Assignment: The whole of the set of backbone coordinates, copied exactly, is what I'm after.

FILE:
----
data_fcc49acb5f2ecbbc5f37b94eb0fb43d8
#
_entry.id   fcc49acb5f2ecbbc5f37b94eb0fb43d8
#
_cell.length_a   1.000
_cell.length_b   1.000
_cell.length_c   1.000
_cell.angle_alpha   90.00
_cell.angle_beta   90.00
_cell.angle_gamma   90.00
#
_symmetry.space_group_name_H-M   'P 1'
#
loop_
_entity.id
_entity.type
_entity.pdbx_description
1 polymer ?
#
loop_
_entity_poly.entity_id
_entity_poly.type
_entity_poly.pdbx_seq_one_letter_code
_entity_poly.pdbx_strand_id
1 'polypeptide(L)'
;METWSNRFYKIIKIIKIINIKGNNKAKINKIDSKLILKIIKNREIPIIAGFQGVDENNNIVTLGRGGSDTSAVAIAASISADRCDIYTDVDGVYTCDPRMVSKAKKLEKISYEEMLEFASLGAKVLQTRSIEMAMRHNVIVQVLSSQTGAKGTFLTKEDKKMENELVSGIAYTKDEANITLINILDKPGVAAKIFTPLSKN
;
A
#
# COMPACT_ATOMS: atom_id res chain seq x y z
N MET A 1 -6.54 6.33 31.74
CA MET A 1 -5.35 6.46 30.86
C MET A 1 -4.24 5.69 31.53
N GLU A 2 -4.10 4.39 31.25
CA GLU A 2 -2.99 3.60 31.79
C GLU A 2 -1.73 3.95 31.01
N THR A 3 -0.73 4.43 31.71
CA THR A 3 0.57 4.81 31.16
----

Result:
data_fcc49acb5f2ecbbc5f37b94eb0fb43d8
#
_entry.id   fcc49acb5f2ecbbc5f37b94eb0fb43d8
#
_cell.length_a   1.000
_cell.length_b   1.000
_cell.length_c   1.000
_cell.angle_alpha   90.00
_cell.angle_beta   90.00
_cell.angle_gamma   90.00
#
_symmetry.space_group_name_H-M   'P 1'
#
loop_
_entity.id
_entity.type
_entity.pdbx_description
1 polymer ?
#
loop_
_entity_poly.entity_id
_entity_poly.type
_entity_poly.pdbx_seq_one_letter_code
_entity_poly.pdbx_strand_id
1 'polypeptide(L)'
;METWSNRFYKIIKIIKIINIKGNNKAKINKIDSKLILKIIKNREIPIIAGFQGVDENNNIVTLGRGGSDTSAVAIAASISADRCDIYTDVDGVYTCDPRMVSKAKKLEKISYEEMLEFASLGAKVLQTRSIEMAMRHNVIVQVLSSQTGAKGTFLTKEDKKMENELVSGIAYTKDEANITLINILDKPGVAAKIFTPLSKN
;
A
#
# COMPACT_ATOMS: atom_id res chain seq x y z
N MET A 1 -6.54 6.33 31.74
CA MET A 1 -5.35 6.46 30.86
C MET A 1 -4.24 5.69 31.53
N GLU A 2 -4.10 4.39 31.25
CA GLU A 2 -2.99 3.60 31.79
C GLU A 2 -1.73 3.95 31.01
N THR A 3 -0.73 4.43 31.71
CA THR A 3 0.57 4.81 31.16